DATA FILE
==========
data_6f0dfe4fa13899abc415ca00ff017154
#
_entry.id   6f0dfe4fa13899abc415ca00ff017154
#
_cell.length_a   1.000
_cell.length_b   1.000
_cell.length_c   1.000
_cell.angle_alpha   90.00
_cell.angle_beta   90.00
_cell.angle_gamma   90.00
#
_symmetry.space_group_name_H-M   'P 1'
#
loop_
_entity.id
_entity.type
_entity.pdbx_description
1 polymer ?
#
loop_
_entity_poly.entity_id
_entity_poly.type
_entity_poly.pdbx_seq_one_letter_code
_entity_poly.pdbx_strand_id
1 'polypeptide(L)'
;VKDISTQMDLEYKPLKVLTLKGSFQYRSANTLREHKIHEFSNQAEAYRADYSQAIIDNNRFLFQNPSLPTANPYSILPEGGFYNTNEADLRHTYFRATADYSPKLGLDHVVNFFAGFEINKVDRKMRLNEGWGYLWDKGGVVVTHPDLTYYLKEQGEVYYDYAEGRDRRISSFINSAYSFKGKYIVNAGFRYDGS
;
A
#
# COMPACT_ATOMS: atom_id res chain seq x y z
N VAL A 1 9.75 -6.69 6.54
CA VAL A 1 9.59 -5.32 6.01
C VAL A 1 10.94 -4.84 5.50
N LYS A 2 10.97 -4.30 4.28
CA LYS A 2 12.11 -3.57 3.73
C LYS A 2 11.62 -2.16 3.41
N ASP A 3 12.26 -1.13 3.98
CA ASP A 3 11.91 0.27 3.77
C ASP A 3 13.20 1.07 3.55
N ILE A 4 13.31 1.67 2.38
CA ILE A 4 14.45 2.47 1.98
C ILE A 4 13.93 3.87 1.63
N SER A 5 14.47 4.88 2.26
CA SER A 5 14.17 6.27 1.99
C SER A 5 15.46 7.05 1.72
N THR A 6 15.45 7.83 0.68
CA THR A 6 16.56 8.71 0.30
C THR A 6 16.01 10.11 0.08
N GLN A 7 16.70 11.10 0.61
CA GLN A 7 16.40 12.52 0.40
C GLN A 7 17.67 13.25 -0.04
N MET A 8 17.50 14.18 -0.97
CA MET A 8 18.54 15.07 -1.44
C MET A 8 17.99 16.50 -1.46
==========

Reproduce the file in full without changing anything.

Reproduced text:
data_6f0dfe4fa13899abc415ca00ff017154
#
_entry.id   6f0dfe4fa13899abc415ca00ff017154
#
_cell.length_a   1.000
_cell.length_b   1.000
_cell.length_c   1.000
_cell.angle_alpha   90.00
_cell.angle_beta   90.00
_cell.angle_gamma   90.00
#
_symmetry.space_group_name_H-M   'P 1'
#
loop_
_entity.id
_entity.type
_entity.pdbx_description
1 polymer ?
#
loop_
_entity_poly.entity_id
_entity_poly.type
_entity_poly.pdbx_seq_one_letter_code
_entity_poly.pdbx_strand_id
1 'polypeptide(L)'
;VKDISTQMDLEYKPLKVLTLKGSFQYRSANTLREHKIHEFSNQAEAYRADYSQAIIDNNRFLFQNPSLPTANPYSILPEGGFYNTNEADLRHTYFRATADYSPKLGLDHVVNFFAGFEINKVDRKMRLNEGWGYLWDKGGVVVTHPDLTYYLKEQGEVYYDYAEGRDRRISSFINSAYSFKGKYIVNAGFRYDGS
;
A
#
# COMPACT_ATOMS: atom_id res chain seq x y z
N VAL A 1 9.75 -6.69 6.54
CA VAL A 1 9.59 -5.32 6.01
C VAL A 1 10.94 -4.84 5.50
N LYS A 2 10.97 -4.30 4.28
CA LYS A 2 12.11 -3.57 3.73
C LYS A 2 11.62 -2.16 3.41
N ASP A 3 12.26 -1.13 3.98
CA ASP A 3 11.91 0.27 3.77
C ASP A 3 13.20 1.07 3.55
N ILE A 4 13.31 1.67 2.38
CA ILE A 4 14.45 2.47 1.98
C ILE A 4 13.93 3.87 1.63
N SER A 5 14.47 4.88 2.26
CA SER A 5 14.17 6.27 1.99
C SER A 5 15.46 7.05 1.72
N THR A 6 15.45 7.83 0.68
CA THR A 6 16.56 8.71 0.30
C THR A 6 16.01 10.11 0.08
N GLN A 7 16.70 11.10 0.61
CA GLN A 7 16.40 12.52 0.40
C GLN A 7 17.67 13.25 -0.04
N MET A 8 17.50 14.18 -0.97
CA MET A 8 18.54 15.07 -1.44
C MET A 8 17.99 16.50 -1.46